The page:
February 2013's Irish Blessing: Caitlin Myron
Often it’s the quiet ones who leave indelible impressions. 2013’s foreign language standouts begin with Caitlin Myron, nominated by the Irish Language and Literature’s (IRLL) Director of Undergraduate Studies, Tara McLeod. At the CSLC, we know Myron as the soft-spoken, reserved Irish language tutor. The mild-mannered demeanor of Myron, a senior English major and IRLL minor, belies a dynamic competitor in Irish dance, a passion she’s been perfecting since the age of six.
The Orland Park, IL native, “Caitlín Rua” (“red-haired Caitlin,” as Professor McLeod affectionately refers to Myron) maturely recognizes that the years of Irish dancing and performing have instilled discipline, commitment, and a sense of adventure (and style and flair, of course). Myron’s qualities have created several academic and career opportunities. Next year, she will be pursuing a masters degree Nua-Ghaeilge (Modern Irish) in Ireland with the ultimate goal of completing a Ph.D.
Foreign Language Experience
Myron’s other foreign languages include Spanish and Old English (yes, it’s a foreign language—to most). She has been studying Spanish since fourth grade. Currently in her spare time, she reads Spanish language literature and listens to Spanish pop music (La Oreja de Van Gogh is her favorite). As for Old English, Myron “wanted to dip [her] feet into at least one ‘dead’ language.” Unfortunately, she’s not proficient enough to text in Old English.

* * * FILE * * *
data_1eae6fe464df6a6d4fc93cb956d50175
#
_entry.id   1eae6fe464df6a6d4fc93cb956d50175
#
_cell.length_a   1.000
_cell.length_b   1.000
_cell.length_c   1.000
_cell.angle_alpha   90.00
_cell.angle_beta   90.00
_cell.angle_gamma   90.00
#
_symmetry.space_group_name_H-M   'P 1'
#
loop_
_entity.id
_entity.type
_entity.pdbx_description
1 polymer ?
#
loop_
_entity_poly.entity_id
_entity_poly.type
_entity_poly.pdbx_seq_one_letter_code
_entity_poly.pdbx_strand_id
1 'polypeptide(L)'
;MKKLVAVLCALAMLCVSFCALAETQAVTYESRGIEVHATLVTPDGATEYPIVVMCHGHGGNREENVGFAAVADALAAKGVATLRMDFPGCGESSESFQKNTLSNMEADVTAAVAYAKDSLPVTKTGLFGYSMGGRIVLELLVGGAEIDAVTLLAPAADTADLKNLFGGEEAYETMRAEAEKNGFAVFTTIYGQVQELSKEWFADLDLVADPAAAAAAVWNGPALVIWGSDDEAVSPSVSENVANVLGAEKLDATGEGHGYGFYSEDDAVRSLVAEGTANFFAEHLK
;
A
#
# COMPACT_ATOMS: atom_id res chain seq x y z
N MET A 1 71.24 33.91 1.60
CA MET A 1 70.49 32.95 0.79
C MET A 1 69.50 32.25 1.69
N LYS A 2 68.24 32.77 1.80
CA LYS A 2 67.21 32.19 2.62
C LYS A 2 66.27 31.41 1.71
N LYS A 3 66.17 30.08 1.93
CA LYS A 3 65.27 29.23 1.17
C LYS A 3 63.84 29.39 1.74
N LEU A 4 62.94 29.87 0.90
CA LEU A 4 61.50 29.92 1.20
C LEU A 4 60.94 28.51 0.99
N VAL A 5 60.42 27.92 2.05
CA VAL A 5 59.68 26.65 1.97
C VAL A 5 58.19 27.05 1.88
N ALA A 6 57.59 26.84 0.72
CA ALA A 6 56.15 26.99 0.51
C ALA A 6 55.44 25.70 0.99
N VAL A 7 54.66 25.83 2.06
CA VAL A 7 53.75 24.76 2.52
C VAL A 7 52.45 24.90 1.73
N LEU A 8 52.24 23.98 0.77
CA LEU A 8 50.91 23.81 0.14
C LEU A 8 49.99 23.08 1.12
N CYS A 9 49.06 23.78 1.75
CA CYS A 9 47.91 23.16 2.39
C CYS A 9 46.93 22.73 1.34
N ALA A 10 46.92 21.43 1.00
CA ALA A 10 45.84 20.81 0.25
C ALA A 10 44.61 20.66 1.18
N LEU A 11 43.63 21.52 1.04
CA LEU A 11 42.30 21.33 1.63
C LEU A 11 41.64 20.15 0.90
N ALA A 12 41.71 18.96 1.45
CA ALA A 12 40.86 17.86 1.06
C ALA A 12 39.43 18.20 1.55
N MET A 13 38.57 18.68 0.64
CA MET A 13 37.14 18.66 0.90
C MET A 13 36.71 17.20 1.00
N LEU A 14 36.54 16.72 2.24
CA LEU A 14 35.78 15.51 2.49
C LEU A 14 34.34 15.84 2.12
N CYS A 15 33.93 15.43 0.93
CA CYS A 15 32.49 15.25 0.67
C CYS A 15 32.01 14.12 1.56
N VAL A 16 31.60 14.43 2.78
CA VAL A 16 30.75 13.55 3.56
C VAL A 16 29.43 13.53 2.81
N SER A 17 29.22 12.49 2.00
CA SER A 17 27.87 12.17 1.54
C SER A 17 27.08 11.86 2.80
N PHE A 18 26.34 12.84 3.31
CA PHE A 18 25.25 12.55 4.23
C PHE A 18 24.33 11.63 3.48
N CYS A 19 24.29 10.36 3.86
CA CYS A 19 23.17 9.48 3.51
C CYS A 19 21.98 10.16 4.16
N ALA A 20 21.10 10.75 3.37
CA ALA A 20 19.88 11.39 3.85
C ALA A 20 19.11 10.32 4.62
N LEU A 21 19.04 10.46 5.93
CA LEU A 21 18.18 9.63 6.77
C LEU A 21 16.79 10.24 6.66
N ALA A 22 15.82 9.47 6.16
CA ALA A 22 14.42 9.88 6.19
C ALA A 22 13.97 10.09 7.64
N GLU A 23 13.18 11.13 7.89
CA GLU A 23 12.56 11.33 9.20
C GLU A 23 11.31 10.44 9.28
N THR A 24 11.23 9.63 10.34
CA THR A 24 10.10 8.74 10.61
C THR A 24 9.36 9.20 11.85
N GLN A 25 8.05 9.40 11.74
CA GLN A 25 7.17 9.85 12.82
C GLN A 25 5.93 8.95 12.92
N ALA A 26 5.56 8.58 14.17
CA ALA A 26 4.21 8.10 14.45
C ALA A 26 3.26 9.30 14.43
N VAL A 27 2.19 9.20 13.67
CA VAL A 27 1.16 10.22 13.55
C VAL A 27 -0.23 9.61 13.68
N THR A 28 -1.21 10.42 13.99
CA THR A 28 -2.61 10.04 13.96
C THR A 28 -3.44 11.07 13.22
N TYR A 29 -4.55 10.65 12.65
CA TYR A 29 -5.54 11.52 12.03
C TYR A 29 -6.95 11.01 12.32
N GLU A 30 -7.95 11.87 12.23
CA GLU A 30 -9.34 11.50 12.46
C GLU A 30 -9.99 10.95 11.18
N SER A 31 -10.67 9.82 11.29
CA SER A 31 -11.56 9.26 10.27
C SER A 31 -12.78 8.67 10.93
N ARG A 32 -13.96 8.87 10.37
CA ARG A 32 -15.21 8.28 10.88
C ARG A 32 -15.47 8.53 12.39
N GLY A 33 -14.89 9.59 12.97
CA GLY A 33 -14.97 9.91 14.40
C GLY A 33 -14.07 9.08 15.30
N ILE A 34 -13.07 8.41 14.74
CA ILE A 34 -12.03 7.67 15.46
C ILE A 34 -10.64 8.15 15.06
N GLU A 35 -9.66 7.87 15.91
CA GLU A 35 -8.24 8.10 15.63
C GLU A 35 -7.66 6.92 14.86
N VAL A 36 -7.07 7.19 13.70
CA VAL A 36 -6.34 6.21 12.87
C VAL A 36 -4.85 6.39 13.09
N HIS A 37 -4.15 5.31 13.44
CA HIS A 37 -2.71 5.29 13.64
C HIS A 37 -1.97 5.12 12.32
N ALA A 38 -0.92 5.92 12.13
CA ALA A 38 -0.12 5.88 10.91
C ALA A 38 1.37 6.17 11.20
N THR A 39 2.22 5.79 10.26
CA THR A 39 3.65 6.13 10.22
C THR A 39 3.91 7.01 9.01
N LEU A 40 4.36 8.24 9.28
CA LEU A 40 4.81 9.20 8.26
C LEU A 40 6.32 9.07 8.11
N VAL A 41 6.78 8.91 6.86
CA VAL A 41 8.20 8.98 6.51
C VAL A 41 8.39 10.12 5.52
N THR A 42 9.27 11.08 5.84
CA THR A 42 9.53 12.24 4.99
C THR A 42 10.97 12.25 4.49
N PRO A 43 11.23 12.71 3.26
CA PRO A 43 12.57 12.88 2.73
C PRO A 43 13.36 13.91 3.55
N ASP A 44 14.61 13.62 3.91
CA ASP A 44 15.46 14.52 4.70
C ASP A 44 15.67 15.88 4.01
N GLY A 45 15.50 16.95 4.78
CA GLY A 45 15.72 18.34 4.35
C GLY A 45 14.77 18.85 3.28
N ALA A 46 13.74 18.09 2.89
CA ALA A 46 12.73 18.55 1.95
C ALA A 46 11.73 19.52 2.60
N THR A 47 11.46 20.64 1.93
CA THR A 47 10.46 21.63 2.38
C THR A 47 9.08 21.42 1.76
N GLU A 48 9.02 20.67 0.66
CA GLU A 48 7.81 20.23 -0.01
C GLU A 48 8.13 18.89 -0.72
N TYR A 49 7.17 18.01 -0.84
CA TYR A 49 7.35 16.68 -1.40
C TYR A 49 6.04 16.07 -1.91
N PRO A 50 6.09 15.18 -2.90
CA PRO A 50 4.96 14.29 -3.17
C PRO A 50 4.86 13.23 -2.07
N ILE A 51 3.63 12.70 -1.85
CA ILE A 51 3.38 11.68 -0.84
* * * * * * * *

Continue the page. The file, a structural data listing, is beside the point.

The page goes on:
Her greatest passion is Irish—all things Irish. It’s been a part of her fabric since she was a toddler, as her grandfather spoke Irish during visits. Her interest in the language was piqued through her years of international Irish dance competitions. “I was intrigued by the unpronounceable-looking Irish words that I came across in the Irish dance world,” she admittedly laughs.
At Notre Dame, the IRLL faculty members have been auspicious charms to Myron. Myron has taken Irish I, II and Intermediate Irish with Professor MacLeod, who has been instrumental to Myron’s academic development. Myron describes Professor MacLeod as being a source of inspiration yet having a grounding influence: